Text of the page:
JTF (just the facts): A total of 40 black and white and color photographs, alternately framed in black/white and matted, and hung against white walls in the two room gallery space. 30 of the works are gelatin silver prints (each sized 11×14), made between 1973 and 1979, with one exception made in 2009 (Edwardsville, PA). The other 10 works are dye-transfer prints (each sized 14×17), made between 1975 and 1987. Some of the color prints are available in editions of 8, others only in a portfolio. A monograph of this body of work, entitled Dark Knees, was recently published by Le Bal/Editions Xavier Barral (here and here). (Installation shots below.)
Comments/Context: The acclaim that 80-year old Mark Cohen has gradually earned late in life indicates both his stubborn excellence as an artist (success indeed sometimes comes to those who wait, provided they’re still alive) as well as the abundance of sterling work by American photographers in the 1970s.
He hasn’t lacked for attention. He had solo shows at MoMA in 1973 and the International Museum of Photography, George Eastman House in 1974, earning two Guggenheims along the way. Castelli Graphics represented him throughout the ‘70s. He was included in one of the Sally Eauclaire books on color; and the Corcoran Museum of Art offered him a large exhibition in 1981 (with a catalog essay by Jane Livingston.)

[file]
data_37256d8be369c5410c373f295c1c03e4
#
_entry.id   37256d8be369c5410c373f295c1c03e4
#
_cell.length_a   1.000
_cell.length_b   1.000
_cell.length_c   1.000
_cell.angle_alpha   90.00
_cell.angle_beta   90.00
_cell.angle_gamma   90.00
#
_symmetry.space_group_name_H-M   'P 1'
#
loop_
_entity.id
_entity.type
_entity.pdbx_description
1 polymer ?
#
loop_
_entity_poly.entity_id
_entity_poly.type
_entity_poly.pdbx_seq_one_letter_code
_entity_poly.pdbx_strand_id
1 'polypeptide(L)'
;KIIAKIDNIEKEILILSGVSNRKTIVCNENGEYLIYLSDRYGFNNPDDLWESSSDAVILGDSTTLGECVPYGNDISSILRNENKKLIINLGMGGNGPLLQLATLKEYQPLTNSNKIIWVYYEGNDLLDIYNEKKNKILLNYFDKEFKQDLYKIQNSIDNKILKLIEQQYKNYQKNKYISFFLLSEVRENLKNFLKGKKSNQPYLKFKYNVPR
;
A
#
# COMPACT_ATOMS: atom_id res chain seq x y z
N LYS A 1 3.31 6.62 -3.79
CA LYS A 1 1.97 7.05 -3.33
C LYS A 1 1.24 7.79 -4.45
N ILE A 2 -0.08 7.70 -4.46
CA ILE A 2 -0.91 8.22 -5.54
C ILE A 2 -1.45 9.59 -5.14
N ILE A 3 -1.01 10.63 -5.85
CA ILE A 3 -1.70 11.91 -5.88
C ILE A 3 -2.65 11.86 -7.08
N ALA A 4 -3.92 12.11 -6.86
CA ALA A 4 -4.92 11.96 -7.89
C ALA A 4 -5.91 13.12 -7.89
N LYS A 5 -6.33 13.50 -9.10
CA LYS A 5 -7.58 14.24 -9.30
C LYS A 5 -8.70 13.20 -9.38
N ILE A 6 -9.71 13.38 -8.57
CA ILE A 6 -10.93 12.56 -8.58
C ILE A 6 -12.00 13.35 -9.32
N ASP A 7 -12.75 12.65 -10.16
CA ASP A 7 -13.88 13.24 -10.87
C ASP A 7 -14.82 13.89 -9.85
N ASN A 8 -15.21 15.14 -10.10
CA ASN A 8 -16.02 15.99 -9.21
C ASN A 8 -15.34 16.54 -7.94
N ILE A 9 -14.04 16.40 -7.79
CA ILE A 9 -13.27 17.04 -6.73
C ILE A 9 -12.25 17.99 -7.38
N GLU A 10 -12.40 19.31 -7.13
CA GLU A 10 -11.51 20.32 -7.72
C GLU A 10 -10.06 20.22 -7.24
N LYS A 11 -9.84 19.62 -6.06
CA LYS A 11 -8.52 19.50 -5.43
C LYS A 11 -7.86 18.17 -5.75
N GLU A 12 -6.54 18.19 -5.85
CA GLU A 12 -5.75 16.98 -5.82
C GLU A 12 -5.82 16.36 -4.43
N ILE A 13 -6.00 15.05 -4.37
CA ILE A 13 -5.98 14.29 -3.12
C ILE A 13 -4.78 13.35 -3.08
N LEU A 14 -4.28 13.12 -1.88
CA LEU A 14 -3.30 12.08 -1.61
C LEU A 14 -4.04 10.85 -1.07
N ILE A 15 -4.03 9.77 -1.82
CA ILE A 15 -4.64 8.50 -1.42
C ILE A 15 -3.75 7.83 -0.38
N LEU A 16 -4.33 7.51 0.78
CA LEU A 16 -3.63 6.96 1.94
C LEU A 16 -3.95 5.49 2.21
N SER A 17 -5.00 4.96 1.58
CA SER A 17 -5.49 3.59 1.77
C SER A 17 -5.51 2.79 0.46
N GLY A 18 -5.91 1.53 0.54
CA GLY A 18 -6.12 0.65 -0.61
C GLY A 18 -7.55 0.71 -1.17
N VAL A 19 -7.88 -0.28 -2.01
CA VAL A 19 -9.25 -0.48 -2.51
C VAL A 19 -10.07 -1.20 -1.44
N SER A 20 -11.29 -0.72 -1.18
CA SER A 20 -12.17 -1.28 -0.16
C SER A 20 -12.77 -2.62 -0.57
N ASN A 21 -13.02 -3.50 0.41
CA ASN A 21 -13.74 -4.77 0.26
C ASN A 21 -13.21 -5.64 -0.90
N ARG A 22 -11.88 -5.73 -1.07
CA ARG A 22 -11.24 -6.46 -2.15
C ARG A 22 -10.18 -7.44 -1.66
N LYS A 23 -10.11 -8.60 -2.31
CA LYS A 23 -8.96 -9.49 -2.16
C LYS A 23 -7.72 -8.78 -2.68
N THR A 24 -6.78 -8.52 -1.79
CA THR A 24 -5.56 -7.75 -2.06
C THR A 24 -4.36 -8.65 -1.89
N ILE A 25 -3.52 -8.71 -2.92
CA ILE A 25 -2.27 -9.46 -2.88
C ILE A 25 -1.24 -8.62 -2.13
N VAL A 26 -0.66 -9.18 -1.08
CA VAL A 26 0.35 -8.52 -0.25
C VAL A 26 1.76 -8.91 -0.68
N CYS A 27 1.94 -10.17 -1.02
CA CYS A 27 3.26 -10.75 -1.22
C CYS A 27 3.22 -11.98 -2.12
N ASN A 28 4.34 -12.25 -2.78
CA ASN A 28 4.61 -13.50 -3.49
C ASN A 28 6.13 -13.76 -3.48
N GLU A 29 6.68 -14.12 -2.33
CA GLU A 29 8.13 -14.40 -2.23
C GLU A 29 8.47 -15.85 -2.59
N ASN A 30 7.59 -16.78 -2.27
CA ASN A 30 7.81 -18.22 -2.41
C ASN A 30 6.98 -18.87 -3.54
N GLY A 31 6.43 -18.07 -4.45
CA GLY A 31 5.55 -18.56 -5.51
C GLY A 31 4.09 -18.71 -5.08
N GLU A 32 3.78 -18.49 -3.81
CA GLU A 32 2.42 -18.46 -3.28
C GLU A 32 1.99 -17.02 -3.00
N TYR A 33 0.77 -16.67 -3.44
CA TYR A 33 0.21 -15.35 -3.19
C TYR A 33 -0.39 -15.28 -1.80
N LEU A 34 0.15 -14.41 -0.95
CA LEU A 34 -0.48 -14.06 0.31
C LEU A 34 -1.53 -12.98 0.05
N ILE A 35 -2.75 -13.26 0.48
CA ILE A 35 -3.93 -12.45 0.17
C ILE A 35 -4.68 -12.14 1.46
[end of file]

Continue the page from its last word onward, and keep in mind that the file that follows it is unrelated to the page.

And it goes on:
During the ‘90s he waited in the wings while others took their star turns until the spotlight was trained on him again. Since 2005 he has published four monographs. The latest, Dark Knees, was the catalog (essay by Vince Aletti) for last year’s retrospective at Le Bal in Paris.
Cohen’s photographs are distinguished by a formal audacity, a sharp eye for the gritty dynamics of street drama, an ability to move seamlessly between color as well as black-and-white, and a tremendous affection for residents of his home town of Wilkes-Barre, Pennsylvania, especially its children.